[Olsr-dev] Routing loops [was: Freifunk Testing]

Henning Rogge (spam-protected)
Thu Jun 19 08:44:52 CEST 2008

Am Mittwoch 18 Juni 2008 21:08:04 schrieb Juliusz Chroboczek:
> This points at the fact that OLSR is not designed for sparse networks.
I'm not sure I can agree with this.

LSR (link state routing) are not designed for any special kind of network 
topology, as long as the neighbors can hear each other. OLSR just use the MPR 
mechanism as an optimiziation (maybe too strong, so we had to add some 
redundancy) for dense networks.

> In the dense networks for which OLSR is designed, it is reasonable to
> assume that the LS databases are in synch most of the time; not so in
> sparse networks, which rely on a number of marginal links.
So you are talking about a number of nodes where neighbors cannot hear each 
other well ?

> The original OLSR ensures that SPF is only run in well-connected parts
> of the network using the so-called ``hysteresis'' setting.  Not so
> OLSR-ETX, obviously.
The hysteresis part did never work in practice, especially because of the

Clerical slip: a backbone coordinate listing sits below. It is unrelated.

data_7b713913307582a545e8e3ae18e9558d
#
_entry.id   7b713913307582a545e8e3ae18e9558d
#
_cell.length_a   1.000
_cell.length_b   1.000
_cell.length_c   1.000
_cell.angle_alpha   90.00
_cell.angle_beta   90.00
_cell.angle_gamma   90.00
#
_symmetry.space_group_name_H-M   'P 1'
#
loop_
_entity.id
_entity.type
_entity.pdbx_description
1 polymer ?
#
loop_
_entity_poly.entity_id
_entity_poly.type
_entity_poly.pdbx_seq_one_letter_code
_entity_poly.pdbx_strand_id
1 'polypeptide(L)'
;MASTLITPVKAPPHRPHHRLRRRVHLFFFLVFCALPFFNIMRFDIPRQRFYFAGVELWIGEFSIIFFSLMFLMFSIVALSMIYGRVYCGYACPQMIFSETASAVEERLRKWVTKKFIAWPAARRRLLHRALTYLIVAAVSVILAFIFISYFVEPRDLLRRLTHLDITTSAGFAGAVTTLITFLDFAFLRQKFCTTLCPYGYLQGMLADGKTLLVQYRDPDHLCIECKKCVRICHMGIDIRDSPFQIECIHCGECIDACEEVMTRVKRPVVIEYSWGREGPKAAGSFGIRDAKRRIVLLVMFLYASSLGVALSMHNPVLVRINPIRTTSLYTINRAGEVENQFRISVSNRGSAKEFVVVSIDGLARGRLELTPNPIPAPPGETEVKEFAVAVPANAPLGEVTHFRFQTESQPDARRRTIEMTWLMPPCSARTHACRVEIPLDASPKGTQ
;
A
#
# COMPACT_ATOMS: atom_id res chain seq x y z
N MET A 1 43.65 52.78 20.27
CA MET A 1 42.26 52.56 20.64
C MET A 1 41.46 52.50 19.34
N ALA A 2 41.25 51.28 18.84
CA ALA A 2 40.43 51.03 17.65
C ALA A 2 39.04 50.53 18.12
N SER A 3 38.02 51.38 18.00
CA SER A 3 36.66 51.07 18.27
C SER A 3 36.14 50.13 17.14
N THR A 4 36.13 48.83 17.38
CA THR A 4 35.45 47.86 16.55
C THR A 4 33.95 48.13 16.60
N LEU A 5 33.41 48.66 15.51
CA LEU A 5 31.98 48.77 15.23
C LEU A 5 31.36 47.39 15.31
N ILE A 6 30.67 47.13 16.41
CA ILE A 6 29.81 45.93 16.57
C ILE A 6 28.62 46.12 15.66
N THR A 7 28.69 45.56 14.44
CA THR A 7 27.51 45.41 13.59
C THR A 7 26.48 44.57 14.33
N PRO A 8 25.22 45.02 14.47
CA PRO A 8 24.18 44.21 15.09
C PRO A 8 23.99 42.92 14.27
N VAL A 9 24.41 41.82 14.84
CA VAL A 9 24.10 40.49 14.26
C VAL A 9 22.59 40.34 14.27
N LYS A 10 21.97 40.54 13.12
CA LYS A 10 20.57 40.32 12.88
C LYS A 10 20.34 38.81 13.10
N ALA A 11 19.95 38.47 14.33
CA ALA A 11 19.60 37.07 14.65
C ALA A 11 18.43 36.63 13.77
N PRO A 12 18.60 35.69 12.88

hopcount metric and the small data sample (three hellos).

OLSR-ETX just give bad links a high ETX value, so it's unlikely they are 
choosen for routing.

> I'm not sure why that works.  My guess is that you're assuming that
> given a doubly-connected part of the network (one that may give rise
> to a routing loop), it is at least simply connected with zero-loss
> links to ensure that the LS database is in synch.  Could you clarify this?
Each OLSR node repeats it's topology information regulary and flood it into 
the network. This way even nodes not connected with "zero-loss links" (which 
do not exist in WLAN networks) will get a picture of the topology.


Diplom Informatiker Henning Rogge
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